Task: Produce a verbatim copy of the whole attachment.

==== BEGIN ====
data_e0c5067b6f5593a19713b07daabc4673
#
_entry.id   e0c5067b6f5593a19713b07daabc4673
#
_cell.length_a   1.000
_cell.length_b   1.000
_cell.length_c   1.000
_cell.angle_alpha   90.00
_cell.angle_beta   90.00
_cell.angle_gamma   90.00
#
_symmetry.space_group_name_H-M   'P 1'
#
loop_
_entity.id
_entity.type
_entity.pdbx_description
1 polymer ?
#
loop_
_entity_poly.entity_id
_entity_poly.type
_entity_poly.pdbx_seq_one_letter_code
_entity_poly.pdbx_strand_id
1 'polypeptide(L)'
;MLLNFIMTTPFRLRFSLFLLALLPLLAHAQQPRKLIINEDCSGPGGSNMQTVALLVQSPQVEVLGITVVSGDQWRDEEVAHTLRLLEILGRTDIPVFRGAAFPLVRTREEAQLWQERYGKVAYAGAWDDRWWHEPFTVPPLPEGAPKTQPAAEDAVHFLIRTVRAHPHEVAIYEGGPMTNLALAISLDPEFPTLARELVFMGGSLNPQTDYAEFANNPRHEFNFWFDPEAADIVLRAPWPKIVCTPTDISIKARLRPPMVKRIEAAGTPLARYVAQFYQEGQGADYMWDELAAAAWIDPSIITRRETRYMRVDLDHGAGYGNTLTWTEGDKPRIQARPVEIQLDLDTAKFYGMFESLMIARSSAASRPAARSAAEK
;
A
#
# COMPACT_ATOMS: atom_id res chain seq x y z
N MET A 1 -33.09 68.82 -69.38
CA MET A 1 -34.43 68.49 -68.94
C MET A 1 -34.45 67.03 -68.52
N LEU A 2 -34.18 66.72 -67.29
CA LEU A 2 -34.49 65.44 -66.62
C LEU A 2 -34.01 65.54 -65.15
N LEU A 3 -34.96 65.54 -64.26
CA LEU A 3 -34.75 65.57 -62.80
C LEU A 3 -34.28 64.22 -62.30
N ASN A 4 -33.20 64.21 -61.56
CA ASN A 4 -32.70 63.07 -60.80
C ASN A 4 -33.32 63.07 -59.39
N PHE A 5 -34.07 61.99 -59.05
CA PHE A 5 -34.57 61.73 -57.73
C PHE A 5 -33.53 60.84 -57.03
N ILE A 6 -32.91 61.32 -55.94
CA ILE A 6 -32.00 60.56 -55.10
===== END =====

data_e0c5067b6f5593a19713b07daabc4673
#
_entry.id   e0c5067b6f5593a19713b07daabc4673
#
_cell.length_a   1.000
_cell.length_b   1.000
_cell.length_c   1.000
_cell.angle_alpha   90.00
_cell.angle_beta   90.00
_cell.angle_gamma   90.00
#
_symmetry.space_group_name_H-M   'P 1'
#
loop_
_entity.id
_entity.type
_entity.pdbx_description
1 polymer ?
#
loop_
_entity_poly.entity_id
_entity_poly.type
_entity_poly.pdbx_seq_one_letter_code
_entity_poly.pdbx_strand_id
1 'polypeptide(L)'
;MLLNFIMTTPFRLRFSLFLLALLPLLAHAQQPRKLIINEDCSGPGGSNMQTVALLVQSPQVEVLGITVVSGDQWRDEEVAHTLRLLEILGRTDIPVFRGAAFPLVRTREEAQLWQERYGKVAYAGAWDDRWWHEPFTVPPLPEGAPKTQPAAEDAVHFLIRTVRAHPHEVAIYEGGPMTNLALAISLDPEFPTLARELVFMGGSLNPQTDYAEFANNPRHEFNFWFDPEAADIVLRAPWPKIVCTPTDISIKARLRPPMVKRIEAAGTPLARYVAQFYQEGQGADYMWDELAAAAWIDPSIITRRETRYMRVDLDHGAGYGNTLTWTEGDKPRIQARPVEIQLDLDTAKFYGMFESLMIARSSAASRPAARSAAEK
;
A
#
# COMPACT_ATOMS: atom_id res chain seq x y z
N MET A 1 -33.09 68.82 -69.38
CA MET A 1 -34.43 68.49 -68.94
C MET A 1 -34.45 67.03 -68.52
N LEU A 2 -34.18 66.72 -67.29
CA LEU A 2 -34.49 65.44 -66.62
C LEU A 2 -34.01 65.54 -65.15
N LEU A 3 -34.96 65.54 -64.26
CA LEU A 3 -34.75 65.57 -62.80
C LEU A 3 -34.28 64.22 -62.30
N ASN A 4 -33.20 64.21 -61.56
CA ASN A 4 -32.70 63.07 -60.80
C ASN A 4 -33.32 63.07 -59.39
N PHE A 5 -34.07 61.99 -59.05
CA PHE A 5 -34.57 61.73 -57.73
C PHE A 5 -33.53 60.84 -57.03
N ILE A 6 -32.91 61.32 -55.94
CA ILE A 6 -32.00 60.56 -55.10